EAN can play a role in these sectors by influencing and evaluating the practical implementation of ALARA and helping with the diffusion of radiological protection culture. The Strategic Agenda should take these topics into accounts as well as favouring partnerships and collaborations with other concerned organisations.

EAN was a "fisrt-of-its-kind" network and its structure and management has since inspired several other networks. The Strategic Agenda is an opportunity to revisit the EAN model, the position, role and activities of the Network and to increase its visibility. Stakeholder involvement should be a constant theme, as well as the participation of the younger generation in the Network.

EAN Members shared Interests

Promotion of a practical implementation of ALARA

The need for, and significance of, applying the ALARA principle are stated in ICRP recommendations, as well as in European/International Basic Safety Standards, and in national regulations. It is the role of the radiation protection community to convert the ALARA principle into individual and collective acts and behaviours. There is still room for improving the practical implementation of ALARA and for reaching a better harmonisation in radiation protection policies and practices, at the European level.

Dissemination of ALARA culture

EAN must contribute to the definition, contextualisation, evolution and dissemination of ALARA culture by promoting the practical implementation of the ALARA principle in every sector of activity that imply a radiological risk for the workers or the public, in all exposure situations.

Sharing experience

EAN is a non-institutional platform of radiation protection specialists, who do consider the feedback exchange through networking and co-operation as one of the most effective and efficient ways of improving the practical implementation of ALARA, in all sectors of activity.

Strategic Objectives of EAN for 2015-2020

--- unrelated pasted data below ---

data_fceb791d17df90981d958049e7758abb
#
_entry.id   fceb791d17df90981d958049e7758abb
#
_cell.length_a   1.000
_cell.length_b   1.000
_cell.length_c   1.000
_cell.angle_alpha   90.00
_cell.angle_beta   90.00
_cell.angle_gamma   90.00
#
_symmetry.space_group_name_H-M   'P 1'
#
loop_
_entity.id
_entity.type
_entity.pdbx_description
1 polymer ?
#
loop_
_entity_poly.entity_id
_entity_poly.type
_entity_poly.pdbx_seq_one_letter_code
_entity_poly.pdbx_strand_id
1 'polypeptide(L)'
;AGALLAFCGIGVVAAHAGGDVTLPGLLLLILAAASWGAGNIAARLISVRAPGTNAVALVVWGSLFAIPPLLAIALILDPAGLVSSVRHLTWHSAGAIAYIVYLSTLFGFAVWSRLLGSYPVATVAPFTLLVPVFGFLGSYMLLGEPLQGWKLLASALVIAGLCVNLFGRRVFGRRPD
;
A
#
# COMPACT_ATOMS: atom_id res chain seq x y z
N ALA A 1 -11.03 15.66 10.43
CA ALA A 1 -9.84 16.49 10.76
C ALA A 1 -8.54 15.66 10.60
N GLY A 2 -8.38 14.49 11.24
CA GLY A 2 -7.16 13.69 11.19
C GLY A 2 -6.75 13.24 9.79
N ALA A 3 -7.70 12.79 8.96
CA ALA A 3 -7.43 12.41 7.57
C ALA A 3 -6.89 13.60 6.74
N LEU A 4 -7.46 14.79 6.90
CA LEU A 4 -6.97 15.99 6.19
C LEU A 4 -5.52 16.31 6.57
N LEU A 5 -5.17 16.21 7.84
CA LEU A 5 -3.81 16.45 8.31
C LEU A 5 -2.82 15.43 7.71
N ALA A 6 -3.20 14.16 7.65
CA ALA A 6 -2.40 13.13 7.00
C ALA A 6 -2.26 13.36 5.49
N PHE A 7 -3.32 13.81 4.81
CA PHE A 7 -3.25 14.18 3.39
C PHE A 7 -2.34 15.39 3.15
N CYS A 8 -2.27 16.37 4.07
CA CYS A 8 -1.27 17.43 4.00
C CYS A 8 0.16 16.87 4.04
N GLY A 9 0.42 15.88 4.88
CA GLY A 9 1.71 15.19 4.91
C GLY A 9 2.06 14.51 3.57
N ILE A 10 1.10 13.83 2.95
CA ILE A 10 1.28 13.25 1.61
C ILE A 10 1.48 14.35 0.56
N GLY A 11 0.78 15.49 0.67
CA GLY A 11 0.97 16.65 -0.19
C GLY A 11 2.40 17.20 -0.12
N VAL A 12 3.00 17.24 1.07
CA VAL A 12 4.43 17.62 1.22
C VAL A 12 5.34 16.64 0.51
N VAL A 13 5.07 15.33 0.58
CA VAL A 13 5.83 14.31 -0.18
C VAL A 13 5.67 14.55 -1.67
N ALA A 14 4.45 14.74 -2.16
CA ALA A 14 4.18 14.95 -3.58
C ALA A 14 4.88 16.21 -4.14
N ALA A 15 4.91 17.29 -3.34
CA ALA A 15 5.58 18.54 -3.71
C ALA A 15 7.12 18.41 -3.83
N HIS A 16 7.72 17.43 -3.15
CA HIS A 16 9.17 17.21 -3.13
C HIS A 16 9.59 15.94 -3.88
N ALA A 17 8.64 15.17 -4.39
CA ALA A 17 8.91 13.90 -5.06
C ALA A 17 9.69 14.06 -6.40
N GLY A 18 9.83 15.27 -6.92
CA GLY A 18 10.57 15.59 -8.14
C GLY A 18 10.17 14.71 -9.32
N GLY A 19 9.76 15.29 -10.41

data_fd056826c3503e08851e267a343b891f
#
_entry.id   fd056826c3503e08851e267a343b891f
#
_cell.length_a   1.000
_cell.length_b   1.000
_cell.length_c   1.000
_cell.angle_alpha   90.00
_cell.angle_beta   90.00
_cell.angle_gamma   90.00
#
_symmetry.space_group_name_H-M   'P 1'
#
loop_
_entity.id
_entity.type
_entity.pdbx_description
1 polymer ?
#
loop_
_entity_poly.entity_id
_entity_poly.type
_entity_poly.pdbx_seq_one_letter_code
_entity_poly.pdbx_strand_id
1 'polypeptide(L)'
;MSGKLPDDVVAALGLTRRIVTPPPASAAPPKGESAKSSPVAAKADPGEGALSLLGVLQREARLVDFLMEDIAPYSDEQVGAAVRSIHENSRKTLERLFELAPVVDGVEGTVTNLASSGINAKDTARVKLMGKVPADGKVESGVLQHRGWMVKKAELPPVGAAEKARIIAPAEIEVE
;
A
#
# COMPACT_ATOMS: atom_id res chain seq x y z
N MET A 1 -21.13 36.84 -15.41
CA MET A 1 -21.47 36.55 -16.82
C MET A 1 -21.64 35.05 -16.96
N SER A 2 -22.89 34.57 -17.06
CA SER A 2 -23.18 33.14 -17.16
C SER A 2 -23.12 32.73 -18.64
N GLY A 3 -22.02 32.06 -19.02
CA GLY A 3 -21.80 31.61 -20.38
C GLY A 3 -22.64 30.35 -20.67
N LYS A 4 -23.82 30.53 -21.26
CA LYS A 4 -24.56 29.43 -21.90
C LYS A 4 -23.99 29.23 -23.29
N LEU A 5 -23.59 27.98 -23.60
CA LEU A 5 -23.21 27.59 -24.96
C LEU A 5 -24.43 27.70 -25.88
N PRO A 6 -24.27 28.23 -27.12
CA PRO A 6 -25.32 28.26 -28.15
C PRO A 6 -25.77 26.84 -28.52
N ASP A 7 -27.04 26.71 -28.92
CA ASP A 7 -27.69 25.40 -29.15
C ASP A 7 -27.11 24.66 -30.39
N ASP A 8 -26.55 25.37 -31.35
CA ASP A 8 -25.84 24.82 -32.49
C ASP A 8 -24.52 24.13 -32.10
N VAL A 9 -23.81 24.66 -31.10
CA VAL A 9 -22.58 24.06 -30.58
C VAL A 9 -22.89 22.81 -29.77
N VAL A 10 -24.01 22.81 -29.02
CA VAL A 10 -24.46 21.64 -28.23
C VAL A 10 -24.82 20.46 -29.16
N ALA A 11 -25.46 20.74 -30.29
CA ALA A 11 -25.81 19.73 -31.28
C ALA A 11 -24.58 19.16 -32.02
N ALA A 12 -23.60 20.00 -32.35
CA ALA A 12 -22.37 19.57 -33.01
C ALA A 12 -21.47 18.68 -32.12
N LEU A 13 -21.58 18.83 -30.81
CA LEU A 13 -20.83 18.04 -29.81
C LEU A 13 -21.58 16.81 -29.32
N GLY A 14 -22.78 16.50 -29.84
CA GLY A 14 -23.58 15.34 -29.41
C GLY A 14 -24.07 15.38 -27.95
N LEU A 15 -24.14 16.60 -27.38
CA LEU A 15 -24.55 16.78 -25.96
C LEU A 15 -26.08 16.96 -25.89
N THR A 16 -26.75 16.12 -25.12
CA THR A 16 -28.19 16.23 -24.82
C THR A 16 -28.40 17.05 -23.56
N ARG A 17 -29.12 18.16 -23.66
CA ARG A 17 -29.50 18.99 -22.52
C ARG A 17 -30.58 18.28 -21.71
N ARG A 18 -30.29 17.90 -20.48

Focus the work on key ALARA issues

  • Encouraging relationships and partnerships with other concerned organisations on the challenging issues
  • Organisatio of topical Workshops and production of recommendations and other relevant documents
  • Elaboration of feedback documents from the Workshops and follow-up of recommendations
  • Establishment of working groups on challenging issues, by the initiative of EAN Members or other organisations

Increase stakeholder involvement

  • Targeted invitations to the Workshops and encourage participation of stakeholders to EAN activities.
  • Promote the involvement of new, or poorly represented, stakeholders such as manufacturers, employers, employees and representatives of the public

Involvement of the younger generation in the Network 

  • Set up a mentoring scheme for new members
  • Promotion of the Workshops participation for possible new members
  • Participation of possible new members through EAN activities

Communication and visibility 

  • Publication in scientific journals (nuclear, medical and safety-related journals)
  • Promotion of the Network through social media
  • EAN attendance and presentations at national and international conferences and other events